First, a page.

Dishes and ingredients

Lebanese dishes are heavily influenced by the multiple civilisations that have existed within the region, which has accumulated together to form the modern Lebanese cuisine we know today. Using fresh, flavourful ingredients and spices, Lebanese cuisine combines Turkish, Arab, and French cooking styles. Characteristics include the use of lamb (introduced by the Ottomans); the abundant use of nuts (especially almonds and pine nuts), and dressings made from lemon juice.[34]

Bread

The Lebanese use bread, usually flatbread, as an integral part of a meal and food is generally not served without it.[35]

Dairy

Cheese, as well as yogurt and eggs, are commonly used in Lebanon.[43] One of the more recognizable dishes within Lebanon is labneh. Unlike regular yogurt, labneh is strained so as to remove the watery whey, leaving a thicker, creamier consistency. It is spreadable and garnished with olive oil and sea salt.[44] It is an extremely versatile dish that can be served in a mezze platter for either breakfast or dinner. A variant is mixed with garlic.[44] Ejjeh is the traditional omelette of Lebanon.[45] It is made with egg, chopped parsley and scallions. Within Lebanon, people make this omelette with different herbs that are cultivated from their village.[46][47]

The traditional cheeses of Lebanon originate from around the world
Kashkaval cheese originates in Balkan cuisine
Nabulsi cheese is named after Nablus in Palestine
Halloumi cheese originates in Cyprus
Akkawi cheese from the city Akka
Feta cheese originates in Balkan cuisine

Cheeses

Stews

Lebanese stews, often served with rice or flatbread, are made with ingredients found locally available.

Vegetarian

Vegetarian cuisine plays an important role in the cuisine of Lebanon. Being located in the Levant, vegetables and herbs (wild or cultivated) are abundant in the fertile landscape and serve as a main base of the cuisine.[69] For Lebanese Christians, including Catholic (Maronites and Melkites) and Orthodox, fasting from meat is practiced over the Lenten period (from midnight to noon) during Easter. Where abstention of meat is observed, the food is referred to as akl aateh (meaning food "cut" from the diet, such as meat or absent from meat). The particular food that is "cut" varies over different traditions.[70]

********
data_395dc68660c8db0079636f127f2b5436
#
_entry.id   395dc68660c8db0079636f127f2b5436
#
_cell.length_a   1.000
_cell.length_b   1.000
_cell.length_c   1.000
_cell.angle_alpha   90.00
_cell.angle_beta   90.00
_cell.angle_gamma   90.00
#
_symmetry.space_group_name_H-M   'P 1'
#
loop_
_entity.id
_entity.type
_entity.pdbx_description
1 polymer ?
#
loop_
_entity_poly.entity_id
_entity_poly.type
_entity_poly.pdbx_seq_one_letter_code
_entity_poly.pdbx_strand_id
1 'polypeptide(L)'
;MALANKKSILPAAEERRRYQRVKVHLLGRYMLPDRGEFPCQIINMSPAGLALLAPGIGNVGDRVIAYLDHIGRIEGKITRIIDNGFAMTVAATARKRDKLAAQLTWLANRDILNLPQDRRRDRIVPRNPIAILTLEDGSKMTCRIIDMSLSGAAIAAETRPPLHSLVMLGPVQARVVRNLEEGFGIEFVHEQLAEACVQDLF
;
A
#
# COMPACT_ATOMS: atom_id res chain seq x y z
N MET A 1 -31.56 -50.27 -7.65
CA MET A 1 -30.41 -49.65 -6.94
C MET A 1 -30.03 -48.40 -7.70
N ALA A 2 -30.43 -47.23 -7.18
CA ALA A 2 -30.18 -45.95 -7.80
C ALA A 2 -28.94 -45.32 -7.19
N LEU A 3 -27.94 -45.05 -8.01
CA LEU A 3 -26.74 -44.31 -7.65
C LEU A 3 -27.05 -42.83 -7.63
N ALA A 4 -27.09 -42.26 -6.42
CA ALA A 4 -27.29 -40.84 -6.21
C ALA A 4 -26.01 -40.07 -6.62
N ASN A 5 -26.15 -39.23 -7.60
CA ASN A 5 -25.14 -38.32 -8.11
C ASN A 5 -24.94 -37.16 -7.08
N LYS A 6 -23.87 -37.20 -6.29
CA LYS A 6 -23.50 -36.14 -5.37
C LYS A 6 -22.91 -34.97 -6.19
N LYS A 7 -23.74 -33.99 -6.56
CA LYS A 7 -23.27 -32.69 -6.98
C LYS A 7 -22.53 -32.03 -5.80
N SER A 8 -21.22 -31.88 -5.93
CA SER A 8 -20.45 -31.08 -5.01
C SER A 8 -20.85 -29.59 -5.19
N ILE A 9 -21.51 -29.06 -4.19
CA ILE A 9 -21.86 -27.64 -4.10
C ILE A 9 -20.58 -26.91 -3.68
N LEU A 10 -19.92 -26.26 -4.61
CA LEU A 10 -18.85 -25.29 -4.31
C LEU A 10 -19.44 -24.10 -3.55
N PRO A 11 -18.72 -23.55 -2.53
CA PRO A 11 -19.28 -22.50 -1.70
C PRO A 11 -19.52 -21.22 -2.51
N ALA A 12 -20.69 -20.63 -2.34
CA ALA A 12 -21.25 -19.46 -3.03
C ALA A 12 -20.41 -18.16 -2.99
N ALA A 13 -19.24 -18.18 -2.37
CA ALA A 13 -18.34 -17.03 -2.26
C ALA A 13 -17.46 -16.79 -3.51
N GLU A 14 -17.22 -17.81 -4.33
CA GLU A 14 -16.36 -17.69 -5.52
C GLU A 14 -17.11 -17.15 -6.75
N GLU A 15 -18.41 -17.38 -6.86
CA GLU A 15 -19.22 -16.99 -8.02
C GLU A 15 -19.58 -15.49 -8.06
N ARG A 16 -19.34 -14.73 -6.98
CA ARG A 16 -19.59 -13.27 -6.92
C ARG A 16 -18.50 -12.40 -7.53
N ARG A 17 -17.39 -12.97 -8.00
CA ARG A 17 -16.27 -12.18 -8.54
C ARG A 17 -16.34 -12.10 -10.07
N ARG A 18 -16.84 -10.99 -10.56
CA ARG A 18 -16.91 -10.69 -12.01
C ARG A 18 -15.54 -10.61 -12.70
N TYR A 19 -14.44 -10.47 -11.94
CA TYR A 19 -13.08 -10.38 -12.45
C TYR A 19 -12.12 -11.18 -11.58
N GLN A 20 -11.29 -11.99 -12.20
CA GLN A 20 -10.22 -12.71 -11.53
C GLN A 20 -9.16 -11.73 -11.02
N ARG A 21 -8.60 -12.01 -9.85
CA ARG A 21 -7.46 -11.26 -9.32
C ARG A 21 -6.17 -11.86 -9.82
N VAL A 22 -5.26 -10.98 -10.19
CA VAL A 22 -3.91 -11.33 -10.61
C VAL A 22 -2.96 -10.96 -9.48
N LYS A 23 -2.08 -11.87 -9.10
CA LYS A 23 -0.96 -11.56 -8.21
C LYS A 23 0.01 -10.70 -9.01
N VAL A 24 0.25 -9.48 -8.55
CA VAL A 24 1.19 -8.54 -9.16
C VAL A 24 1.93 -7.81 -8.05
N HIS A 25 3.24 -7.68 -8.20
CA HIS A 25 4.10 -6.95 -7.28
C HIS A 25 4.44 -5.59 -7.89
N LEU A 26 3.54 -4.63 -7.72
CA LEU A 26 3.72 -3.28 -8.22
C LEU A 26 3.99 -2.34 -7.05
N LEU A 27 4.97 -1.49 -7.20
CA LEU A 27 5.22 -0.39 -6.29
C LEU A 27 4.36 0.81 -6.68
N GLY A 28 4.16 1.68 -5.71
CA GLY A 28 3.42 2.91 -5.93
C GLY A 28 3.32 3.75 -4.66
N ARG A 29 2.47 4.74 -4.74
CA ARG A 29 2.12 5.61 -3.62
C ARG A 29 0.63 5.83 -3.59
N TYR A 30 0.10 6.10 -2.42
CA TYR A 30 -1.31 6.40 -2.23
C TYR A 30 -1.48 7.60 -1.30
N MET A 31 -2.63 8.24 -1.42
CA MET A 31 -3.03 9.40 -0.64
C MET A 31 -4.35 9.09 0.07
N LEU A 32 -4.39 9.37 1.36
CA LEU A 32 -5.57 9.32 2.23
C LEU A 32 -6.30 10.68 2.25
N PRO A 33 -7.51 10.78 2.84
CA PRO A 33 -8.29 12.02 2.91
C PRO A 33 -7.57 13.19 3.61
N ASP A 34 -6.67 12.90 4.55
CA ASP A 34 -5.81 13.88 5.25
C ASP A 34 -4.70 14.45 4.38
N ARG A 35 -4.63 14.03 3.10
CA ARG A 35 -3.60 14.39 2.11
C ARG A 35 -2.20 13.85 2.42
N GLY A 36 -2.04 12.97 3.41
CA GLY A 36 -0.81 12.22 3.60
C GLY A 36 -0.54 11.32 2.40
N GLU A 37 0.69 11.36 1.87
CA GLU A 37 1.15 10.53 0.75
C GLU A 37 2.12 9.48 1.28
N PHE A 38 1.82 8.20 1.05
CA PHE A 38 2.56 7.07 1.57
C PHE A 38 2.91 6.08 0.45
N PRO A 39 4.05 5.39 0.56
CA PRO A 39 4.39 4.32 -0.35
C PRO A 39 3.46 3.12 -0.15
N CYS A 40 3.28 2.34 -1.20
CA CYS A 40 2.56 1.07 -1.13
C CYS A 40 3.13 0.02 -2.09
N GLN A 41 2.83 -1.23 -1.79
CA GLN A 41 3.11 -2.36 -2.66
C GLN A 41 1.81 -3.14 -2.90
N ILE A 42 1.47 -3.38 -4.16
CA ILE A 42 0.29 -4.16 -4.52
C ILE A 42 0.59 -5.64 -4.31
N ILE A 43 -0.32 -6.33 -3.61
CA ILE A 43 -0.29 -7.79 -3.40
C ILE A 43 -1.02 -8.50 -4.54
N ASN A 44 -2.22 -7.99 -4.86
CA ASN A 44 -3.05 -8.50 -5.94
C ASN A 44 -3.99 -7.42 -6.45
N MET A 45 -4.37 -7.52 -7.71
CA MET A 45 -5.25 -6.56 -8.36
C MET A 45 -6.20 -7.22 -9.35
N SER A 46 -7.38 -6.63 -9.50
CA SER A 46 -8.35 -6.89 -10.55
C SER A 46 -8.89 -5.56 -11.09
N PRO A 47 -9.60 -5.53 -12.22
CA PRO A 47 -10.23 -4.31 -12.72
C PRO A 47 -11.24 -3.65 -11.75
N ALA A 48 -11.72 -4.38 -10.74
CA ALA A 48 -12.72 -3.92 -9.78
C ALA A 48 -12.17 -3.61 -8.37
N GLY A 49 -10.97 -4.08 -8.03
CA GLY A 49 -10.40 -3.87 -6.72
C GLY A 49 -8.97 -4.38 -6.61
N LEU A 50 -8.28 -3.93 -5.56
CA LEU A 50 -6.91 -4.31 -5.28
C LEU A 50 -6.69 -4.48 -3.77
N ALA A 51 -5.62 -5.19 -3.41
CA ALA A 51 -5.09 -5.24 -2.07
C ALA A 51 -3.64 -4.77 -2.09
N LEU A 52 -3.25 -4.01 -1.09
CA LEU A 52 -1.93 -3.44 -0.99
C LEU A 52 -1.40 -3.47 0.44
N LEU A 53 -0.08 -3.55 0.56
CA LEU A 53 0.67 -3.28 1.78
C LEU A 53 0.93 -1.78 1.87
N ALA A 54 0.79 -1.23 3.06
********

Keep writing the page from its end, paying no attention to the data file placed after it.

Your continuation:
Locally sourced vegetables and herbs are key ingredients within Lebanese cuisine
Ingredients for fattoush
Vegetables including radishes for sale in a Beirut market
Fruits for sale including pears and apples
Traditional toum preparation

Salads

Ingredients for the Lebanese salad tabbouleh include parsley, bulgur wheat, olive oil, mint, lemon, tomato, salt, pepper, sumac  and scallion
Ingredients for the Lebanese salad tabbouleh include parsley, bulgur wheat, olive oil, mint, lemon, tomato, salt, pepper, sumac and scallion

Stuffed dishes

Chickpea-based dishes

Lebanese Fatteh b'hummus
Lebanese Fatteh b'hummus
Mutabbel mashed cooked aubergines (eggplants) and tahini
Mutabbel mashed cooked aubergines (eggplants) and tahini

Aubergine-based dishes

Bean and legume dishes

Meats

Lebanese meat dishes are usually made with chicken or lamb, though pork is also eaten (albeit not as widely, due to Islamic dietary laws).[1] However, meat is expensive everywhere and not always readily available. Meat was traditionally precious and usually served on the weekend. It is sometimes eaten mixed with bulgur to prolong the shelf life.

An example of a meat-based Lebanese dish
Raita, salad with sumac, kafta, and a prepared plate of kafta with sides

Mixed meat

Lamb

Lahm b'ajin

Chicken

Kibbeh nayyeh

Beef

Sayadieh

Fish

Sweets

A close up of booza ice cream
A close up of booza ice cream

The modern form of Lebanese desserts have been influenced by Ottoman cuisine and share many similarities with other neighbouring countries. Semolina is used in the preparation of several prominent Lebanese desserts.

Condiments and spices

Sumac is a spice used in many salads, hummus and other dishes giving it a tangy, lemony taste
Sumac is a spice used in many salads, hummus and other dishes giving it a tangy, lemony taste

Beverages

See also: Lebanese wine and Phoenicians and wine

Lebanese Arabs drinking out of a briq and eating a mezze, 1889, Beirut
Lebanese Arabs drinking out of a briq and eating a mezze, 1889, Beirut

See also